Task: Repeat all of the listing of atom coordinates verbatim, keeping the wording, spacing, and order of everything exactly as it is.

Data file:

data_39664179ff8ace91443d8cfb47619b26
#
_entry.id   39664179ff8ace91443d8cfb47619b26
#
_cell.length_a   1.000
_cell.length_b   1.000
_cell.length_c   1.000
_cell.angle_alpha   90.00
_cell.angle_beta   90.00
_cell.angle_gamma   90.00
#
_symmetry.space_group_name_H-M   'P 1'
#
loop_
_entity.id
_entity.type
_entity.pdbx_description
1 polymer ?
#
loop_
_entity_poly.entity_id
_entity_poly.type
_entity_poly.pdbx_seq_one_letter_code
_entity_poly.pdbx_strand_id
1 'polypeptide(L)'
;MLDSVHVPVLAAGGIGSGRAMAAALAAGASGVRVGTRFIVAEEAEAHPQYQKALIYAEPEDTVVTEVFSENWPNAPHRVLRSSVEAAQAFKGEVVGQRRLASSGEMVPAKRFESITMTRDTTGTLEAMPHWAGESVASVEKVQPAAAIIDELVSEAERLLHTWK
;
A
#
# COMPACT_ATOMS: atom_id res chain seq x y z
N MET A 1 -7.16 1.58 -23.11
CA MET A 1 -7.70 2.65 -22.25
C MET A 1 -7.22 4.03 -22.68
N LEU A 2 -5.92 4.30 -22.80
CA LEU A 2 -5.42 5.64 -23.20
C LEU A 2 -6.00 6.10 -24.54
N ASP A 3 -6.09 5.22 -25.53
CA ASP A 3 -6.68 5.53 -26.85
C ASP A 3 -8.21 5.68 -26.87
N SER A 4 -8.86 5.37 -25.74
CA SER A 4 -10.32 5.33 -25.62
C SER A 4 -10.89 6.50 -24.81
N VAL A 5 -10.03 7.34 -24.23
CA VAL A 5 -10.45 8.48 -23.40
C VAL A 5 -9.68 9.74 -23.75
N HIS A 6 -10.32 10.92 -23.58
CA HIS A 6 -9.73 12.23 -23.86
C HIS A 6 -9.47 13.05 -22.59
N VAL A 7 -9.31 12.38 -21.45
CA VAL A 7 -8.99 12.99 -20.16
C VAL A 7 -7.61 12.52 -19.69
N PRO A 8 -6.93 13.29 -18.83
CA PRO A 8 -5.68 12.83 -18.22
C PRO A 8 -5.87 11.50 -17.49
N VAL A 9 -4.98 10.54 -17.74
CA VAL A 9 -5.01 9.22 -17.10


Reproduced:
data_39664179ff8ace91443d8cfb47619b26
#
_entry.id   39664179ff8ace91443d8cfb47619b26
#
_cell.length_a   1.000
_cell.length_b   1.000
_cell.length_c   1.000
_cell.angle_alpha   90.00
_cell.angle_beta   90.00
_cell.angle_gamma   90.00
#
_symmetry.space_group_name_H-M   'P 1'
#
loop_
_entity.id
_entity.type
_entity.pdbx_description
1 polymer ?
#
loop_
_entity_poly.entity_id
_entity_poly.type
_entity_poly.pdbx_seq_one_letter_code
_entity_poly.pdbx_strand_id
1 'polypeptide(L)'
;MLDSVHVPVLAAGGIGSGRAMAAALAAGASGVRVGTRFIVAEEAEAHPQYQKALIYAEPEDTVVTEVFSENWPNAPHRVLRSSVEAAQAFKGEVVGQRRLASSGEMVPAKRFESITMTRDTTGTLEAMPHWAGESVASVEKVQPAAAIIDELVSEAERLLHTWK
;
A
#
# COMPACT_ATOMS: atom_id res chain seq x y z
N MET A 1 -7.16 1.58 -23.11
CA MET A 1 -7.70 2.65 -22.25
C MET A 1 -7.22 4.03 -22.68
N LEU A 2 -5.92 4.30 -22.80
CA LEU A 2 -5.42 5.64 -23.20
C LEU A 2 -6.00 6.10 -24.54
N ASP A 3 -6.09 5.22 -25.53
CA ASP A 3 -6.68 5.53 -26.85
C ASP A 3 -8.21 5.68 -26.87
N SER A 4 -8.86 5.37 -25.74
CA SER A 4 -10.32 5.33 -25.62
C SER A 4 -10.89 6.50 -24.81
N VAL A 5 -10.03 7.34 -24.23
CA VAL A 5 -10.45 8.48 -23.40
C VAL A 5 -9.68 9.74 -23.75
N HIS A 6 -10.32 10.92 -23.58
CA HIS A 6 -9.73 12.23 -23.86
C HIS A 6 -9.47 13.05 -22.59
N VAL A 7 -9.31 12.38 -21.45
CA VAL A 7 -8.99 12.99 -20.16
C VAL A 7 -7.61 12.52 -19.69
N PRO A 8 -6.93 13.29 -18.83
CA PRO A 8 -5.68 12.83 -18.22
C PRO A 8 -5.87 11.50 -17.49
N VAL A 9 -4.98 10.54 -17.74
CA VAL A 9 -5.01 9.22 -17.10